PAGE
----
Mother and daughter share the joy of accomplishment.
- Just before 12 noon on Saturday, June 28, a crimson river flowed out from the hallowed halls of East Hampton High School, making its way across the parking lot and into a tent filled with proud parents and jubilant friends as 222 red-caped seniors filed towards the front of the audience and took their rightful place on either side of a lavish podium.
Following a rendition of the National Anthem, played by the High School Band and Orchestra, class president Hanna Riege welcomed the attendees, speaking about stepping out of one's comfort zone, a lesson she first learned while running for class office. Riege cautioned her classmates, telling them that stepping into the future required the gumption to leave their comfort zones, beginning new lives in college, the military or the workforce. One thing was certain, things would soon be changing, she said, wishing "Good luck and courage to all of you."
East Hampton High School Principal Cheryl Edholm outlined the keys to dealing with the approaching change, listing five factors necessary for any smooth transition: vision, skills, incentives, resources and a plan of action. Without vision, she counseled, there is confusion; without skills, anxiety; without incentives, resistance; without resources, frustration. Trying to move forward without a plan is like running on a treadmill, she cautioned, so much work with little result. Edholm left her former students with sound, decisive advice, don't just abide change, she said, "Lead it."
Two rows of students marched from the high school entrance to a tent erected for the graduation ceremony.
Valedictorian Asalia Goldberg expounded on her
zest for life and hoped fellow students felt the same.
The senior chorus members sang Omnia Sol
before salutatorian Gwendolen Akard gave her commencement address. Akard began with a quote she recalled from one of her teachers, "Be nice to people - you never know who might be a cop - or hot." In a more serious aside, she asked her fellow grads to remember how difficult social life can be and to carry themselves with humble dignity. Finally, she commanded them to "be brave" as they moved forward into their adult lives.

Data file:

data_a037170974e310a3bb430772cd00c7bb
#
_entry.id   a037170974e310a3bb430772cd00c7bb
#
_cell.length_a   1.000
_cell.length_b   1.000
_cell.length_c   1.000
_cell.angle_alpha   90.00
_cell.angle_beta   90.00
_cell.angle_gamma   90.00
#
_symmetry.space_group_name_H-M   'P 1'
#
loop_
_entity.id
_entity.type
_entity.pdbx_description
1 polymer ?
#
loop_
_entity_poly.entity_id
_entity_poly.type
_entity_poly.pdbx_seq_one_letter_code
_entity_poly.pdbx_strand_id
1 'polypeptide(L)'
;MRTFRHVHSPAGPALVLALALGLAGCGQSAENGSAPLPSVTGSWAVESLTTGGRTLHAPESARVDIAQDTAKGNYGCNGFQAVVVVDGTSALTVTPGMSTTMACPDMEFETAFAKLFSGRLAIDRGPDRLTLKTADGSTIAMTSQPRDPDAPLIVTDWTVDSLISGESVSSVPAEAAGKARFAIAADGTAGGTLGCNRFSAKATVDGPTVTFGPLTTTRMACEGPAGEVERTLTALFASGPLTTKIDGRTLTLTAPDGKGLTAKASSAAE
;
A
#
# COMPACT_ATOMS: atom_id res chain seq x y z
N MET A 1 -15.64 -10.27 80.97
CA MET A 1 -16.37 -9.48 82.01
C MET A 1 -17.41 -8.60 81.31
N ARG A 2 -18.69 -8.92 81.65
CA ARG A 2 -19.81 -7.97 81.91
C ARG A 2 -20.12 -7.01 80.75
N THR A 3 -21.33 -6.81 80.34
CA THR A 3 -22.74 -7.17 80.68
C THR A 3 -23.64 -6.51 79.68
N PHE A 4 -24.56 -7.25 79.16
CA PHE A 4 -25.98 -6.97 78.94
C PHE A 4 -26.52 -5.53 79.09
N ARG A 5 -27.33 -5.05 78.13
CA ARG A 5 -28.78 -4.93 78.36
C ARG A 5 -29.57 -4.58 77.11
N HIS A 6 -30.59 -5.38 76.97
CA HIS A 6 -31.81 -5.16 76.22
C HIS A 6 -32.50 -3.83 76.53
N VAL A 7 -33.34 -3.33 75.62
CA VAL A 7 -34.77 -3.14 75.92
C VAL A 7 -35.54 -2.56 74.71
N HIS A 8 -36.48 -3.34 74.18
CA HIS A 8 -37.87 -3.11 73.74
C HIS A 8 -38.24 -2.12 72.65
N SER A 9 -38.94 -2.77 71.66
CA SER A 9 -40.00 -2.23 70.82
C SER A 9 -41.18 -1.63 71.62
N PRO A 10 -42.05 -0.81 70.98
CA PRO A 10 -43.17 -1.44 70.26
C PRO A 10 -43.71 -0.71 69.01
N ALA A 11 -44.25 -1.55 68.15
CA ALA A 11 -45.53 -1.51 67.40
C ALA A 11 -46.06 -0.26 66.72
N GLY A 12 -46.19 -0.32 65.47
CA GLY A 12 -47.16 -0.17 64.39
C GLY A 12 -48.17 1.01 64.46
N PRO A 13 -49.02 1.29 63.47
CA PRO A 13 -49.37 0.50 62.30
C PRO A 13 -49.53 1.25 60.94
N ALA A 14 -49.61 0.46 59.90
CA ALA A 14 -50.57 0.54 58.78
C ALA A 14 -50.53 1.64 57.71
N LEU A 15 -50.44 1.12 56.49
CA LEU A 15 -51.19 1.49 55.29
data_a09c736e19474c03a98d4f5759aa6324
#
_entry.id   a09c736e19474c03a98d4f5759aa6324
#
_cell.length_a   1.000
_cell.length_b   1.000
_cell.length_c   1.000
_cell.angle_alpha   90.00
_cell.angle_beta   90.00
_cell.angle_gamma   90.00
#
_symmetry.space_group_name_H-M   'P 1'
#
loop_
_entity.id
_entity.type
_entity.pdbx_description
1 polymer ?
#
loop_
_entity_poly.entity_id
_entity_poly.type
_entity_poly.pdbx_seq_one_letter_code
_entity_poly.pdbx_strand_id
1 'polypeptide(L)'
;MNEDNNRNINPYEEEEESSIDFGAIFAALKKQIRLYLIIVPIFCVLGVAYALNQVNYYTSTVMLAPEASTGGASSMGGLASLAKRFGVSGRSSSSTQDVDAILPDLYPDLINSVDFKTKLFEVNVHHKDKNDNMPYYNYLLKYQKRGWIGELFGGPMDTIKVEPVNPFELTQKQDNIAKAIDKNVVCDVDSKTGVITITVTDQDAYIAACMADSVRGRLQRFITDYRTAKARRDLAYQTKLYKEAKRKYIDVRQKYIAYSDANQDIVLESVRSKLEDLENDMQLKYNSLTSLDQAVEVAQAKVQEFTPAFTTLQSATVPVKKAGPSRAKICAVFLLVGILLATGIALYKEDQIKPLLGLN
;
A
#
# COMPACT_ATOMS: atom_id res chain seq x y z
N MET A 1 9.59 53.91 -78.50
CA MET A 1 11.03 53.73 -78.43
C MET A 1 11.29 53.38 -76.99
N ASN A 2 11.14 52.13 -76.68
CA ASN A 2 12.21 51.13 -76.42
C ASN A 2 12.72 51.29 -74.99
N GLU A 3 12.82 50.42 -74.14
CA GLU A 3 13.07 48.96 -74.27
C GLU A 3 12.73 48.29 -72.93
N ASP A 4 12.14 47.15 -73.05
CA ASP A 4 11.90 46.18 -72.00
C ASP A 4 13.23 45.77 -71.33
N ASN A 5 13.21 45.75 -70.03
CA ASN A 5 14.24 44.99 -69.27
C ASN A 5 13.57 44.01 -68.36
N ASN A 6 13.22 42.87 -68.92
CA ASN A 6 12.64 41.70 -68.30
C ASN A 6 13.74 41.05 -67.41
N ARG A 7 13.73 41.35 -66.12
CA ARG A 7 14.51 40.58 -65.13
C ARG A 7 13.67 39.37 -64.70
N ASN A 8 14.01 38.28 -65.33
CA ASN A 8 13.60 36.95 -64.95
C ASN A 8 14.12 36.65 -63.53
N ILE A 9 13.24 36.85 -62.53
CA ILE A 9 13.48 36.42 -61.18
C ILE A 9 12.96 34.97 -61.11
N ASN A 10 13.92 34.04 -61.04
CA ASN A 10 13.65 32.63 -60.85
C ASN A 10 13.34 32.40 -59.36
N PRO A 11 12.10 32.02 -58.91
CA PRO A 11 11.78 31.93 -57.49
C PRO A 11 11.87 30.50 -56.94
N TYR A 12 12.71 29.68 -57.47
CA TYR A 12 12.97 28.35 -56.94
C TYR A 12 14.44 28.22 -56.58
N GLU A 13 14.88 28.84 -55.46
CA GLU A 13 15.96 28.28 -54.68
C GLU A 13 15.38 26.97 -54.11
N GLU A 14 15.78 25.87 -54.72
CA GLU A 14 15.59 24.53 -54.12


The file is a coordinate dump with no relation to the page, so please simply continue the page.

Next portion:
Valedictorian Asalia Goldberg quoted Albert Einstein
in her opening remarks, saying, "There are two ways to live your life: as if nothing is a miracle, or as if everything is." Goldberg spoke eloquently about the miracles she had encountered while at East Hampton High School and the limitless wonder of the greater world they were all about to enter.
Superintendent of Schools Dr. Raymond Gualtieri
capped the line of speakers by reading from a list entitled "Things I've Learned," a fitting prose filled with quick bursts of wit and inspiration. "You can get by on charm for about 15 minutes, after that you better know something," he cautioned.
As the speakers finished, the seniors were called one-by-one to receive their diplomas. The students looped around the tent, shaking hands and greeting loved ones, then returned to their seats.
The senior class of 2008 was thereby graduated, set free into the world.
Graduating seniors sat before their teachers and loved ones on the bleachers under the tent in the shade of the mid-day sun.